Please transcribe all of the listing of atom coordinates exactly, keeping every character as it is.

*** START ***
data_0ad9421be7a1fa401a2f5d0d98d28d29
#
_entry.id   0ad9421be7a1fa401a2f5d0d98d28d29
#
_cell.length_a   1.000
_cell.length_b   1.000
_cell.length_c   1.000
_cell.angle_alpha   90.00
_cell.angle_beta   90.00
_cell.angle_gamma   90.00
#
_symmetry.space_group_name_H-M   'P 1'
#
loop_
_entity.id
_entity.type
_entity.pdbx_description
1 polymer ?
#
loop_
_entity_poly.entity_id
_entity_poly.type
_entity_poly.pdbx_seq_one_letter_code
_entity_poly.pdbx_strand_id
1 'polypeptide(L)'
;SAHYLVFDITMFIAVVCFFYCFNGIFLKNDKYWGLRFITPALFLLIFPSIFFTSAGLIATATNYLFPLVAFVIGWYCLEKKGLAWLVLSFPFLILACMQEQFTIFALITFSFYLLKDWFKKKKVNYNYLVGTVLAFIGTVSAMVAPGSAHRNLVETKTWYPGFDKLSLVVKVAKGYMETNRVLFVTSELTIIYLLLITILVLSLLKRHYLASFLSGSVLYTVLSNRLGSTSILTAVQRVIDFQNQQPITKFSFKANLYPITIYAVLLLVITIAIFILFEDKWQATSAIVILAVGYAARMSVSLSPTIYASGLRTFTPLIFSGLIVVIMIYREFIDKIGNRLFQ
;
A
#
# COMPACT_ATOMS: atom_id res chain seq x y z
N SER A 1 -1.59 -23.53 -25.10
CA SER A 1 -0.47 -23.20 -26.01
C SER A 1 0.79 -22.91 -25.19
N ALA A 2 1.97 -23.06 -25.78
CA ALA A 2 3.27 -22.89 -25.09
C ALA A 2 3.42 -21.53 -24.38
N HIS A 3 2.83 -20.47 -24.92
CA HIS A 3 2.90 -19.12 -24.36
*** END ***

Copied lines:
data_0ad9421be7a1fa401a2f5d0d98d28d29
#
_entry.id   0ad9421be7a1fa401a2f5d0d98d28d29
#
_cell.length_a   1.000
_cell.length_b   1.000
_cell.length_c   1.000
_cell.angle_alpha   90.00
_cell.angle_beta   90.00
_cell.angle_gamma   90.00
#
_symmetry.space_group_name_H-M   'P 1'
#
loop_
_entity.id
_entity.type
_entity.pdbx_description
1 polymer ?
#
loop_
_entity_poly.entity_id
_entity_poly.type
_entity_poly.pdbx_seq_one_letter_code
_entity_poly.pdbx_strand_id
1 'polypeptide(L)'
;SAHYLVFDITMFIAVVCFFYCFNGIFLKNDKYWGLRFITPALFLLIFPSIFFTSAGLIATATNYLFPLVAFVIGWYCLEKKGLAWLVLSFPFLILACMQEQFTIFALITFSFYLLKDWFKKKKVNYNYLVGTVLAFIGTVSAMVAPGSAHRNLVETKTWYPGFDKLSLVVKVAKGYMETNRVLFVTSELTIIYLLLITILVLSLLKRHYLASFLSGSVLYTVLSNRLGSTSILTAVQRVIDFQNQQPITKFSFKANLYPITIYAVLLLVITIAIFILFEDKWQATSAIVILAVGYAARMSVSLSPTIYASGLRTFTPLIFSGLIVVIMIYREFIDKIGNRLFQ
;
A
#
# COMPACT_ATOMS: atom_id res chain seq x y z
N SER A 1 -1.59 -23.53 -25.10
CA SER A 1 -0.47 -23.20 -26.01
C SER A 1 0.79 -22.91 -25.19
N ALA A 2 1.97 -23.06 -25.78
CA ALA A 2 3.27 -22.89 -25.09
C ALA A 2 3.42 -21.53 -24.38
N HIS A 3 2.83 -20.47 -24.92
CA HIS A 3 2.90 -19.12 -24.36